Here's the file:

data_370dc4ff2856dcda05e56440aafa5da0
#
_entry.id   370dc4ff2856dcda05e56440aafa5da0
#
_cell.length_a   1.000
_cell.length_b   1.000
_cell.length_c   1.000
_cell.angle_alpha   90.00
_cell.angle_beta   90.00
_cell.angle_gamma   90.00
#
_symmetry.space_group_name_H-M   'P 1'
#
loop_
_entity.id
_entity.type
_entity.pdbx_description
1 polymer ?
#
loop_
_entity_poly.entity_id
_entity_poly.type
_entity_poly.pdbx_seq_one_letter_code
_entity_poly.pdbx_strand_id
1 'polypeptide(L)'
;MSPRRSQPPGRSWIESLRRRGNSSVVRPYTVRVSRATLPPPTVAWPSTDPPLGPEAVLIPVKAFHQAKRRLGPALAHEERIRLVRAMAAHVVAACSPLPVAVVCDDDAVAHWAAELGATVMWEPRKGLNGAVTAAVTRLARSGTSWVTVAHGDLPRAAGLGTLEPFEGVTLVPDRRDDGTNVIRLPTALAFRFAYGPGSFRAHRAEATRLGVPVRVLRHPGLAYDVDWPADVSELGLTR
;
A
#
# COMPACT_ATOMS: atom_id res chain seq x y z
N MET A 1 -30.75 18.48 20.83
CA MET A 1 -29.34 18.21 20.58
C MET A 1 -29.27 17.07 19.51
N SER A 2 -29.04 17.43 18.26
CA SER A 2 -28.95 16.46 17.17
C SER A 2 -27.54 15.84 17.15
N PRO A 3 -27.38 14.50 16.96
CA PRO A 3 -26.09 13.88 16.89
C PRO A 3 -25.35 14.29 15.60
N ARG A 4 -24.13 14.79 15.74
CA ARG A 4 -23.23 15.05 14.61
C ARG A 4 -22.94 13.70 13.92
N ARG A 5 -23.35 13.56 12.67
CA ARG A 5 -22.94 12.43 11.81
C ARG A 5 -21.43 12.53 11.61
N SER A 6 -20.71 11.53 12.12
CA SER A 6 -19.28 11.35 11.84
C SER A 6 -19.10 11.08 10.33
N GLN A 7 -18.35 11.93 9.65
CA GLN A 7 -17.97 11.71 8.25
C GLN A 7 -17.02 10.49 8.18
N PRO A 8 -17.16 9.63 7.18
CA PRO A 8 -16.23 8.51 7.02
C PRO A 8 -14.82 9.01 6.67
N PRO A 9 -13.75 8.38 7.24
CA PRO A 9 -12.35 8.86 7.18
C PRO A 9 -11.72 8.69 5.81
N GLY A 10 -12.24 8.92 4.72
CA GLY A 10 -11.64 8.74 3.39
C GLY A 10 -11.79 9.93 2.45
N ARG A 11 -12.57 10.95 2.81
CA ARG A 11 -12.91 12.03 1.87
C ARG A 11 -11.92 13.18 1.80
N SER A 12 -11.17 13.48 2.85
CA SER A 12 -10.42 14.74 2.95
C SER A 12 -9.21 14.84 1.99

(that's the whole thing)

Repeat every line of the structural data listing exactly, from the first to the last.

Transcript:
data_370dc4ff2856dcda05e56440aafa5da0
#
_entry.id   370dc4ff2856dcda05e56440aafa5da0
#
_cell.length_a   1.000
_cell.length_b   1.000
_cell.length_c   1.000
_cell.angle_alpha   90.00
_cell.angle_beta   90.00
_cell.angle_gamma   90.00
#
_symmetry.space_group_name_H-M   'P 1'
#
loop_
_entity.id
_entity.type
_entity.pdbx_description
1 polymer ?
#
loop_
_entity_poly.entity_id
_entity_poly.type
_entity_poly.pdbx_seq_one_letter_code
_entity_poly.pdbx_strand_id
1 'polypeptide(L)'
;MSPRRSQPPGRSWIESLRRRGNSSVVRPYTVRVSRATLPPPTVAWPSTDPPLGPEAVLIPVKAFHQAKRRLGPALAHEERIRLVRAMAAHVVAACSPLPVAVVCDDDAVAHWAAELGATVMWEPRKGLNGAVTAAVTRLARSGTSWVTVAHGDLPRAAGLGTLEPFEGVTLVPDRRDDGTNVIRLPTALAFRFAYGPGSFRAHRAEATRLGVPVRVLRHPGLAYDVDWPADVSELGLTR
;
A
#
# COMPACT_ATOMS: atom_id res chain seq x y z
N MET A 1 -30.75 18.48 20.83
CA MET A 1 -29.34 18.21 20.58
C MET A 1 -29.27 17.07 19.51
N SER A 2 -29.04 17.43 18.26
CA SER A 2 -28.95 16.46 17.17
C SER A 2 -27.54 15.84 17.15
N PRO A 3 -27.38 14.50 16.96
CA PRO A 3 -26.09 13.88 16.89
C PRO A 3 -25.35 14.29 15.60
N ARG A 4 -24.13 14.79 15.74
CA ARG A 4 -23.23 15.05 14.61
C ARG A 4 -22.94 13.70 13.92
N ARG A 5 -23.35 13.56 12.67
CA ARG A 5 -22.94 12.43 11.81
C ARG A 5 -21.43 12.53 11.61
N SER A 6 -20.71 11.53 12.12
CA SER A 6 -19.28 11.35 11.84
C SER A 6 -19.10 11.08 10.33
N GLN A 7 -18.35 11.93 9.65
CA GLN A 7 -17.97 11.71 8.25
C GLN A 7 -17.02 10.49 8.18
N PRO A 8 -17.16 9.63 7.18
CA PRO A 8 -16.23 8.51 7.02
C PRO A 8 -14.82 9.01 6.67
N PRO A 9 -13.75 8.38 7.24
CA PRO A 9 -12.35 8.86 7.18
C PRO A 9 -11.72 8.69 5.81
N GLY A 10 -12.24 8.92 4.72
CA GLY A 10 -11.64 8.74 3.39
C GLY A 10 -11.79 9.93 2.45
N ARG A 11 -12.57 10.95 2.81
CA ARG A 11 -12.91 12.03 1.87
C ARG A 11 -11.92 13.18 1.80
N SER A 12 -11.17 13.48 2.85
CA SER A 12 -10.42 14.74 2.95
C SER A 12 -9.21 14.84 1.99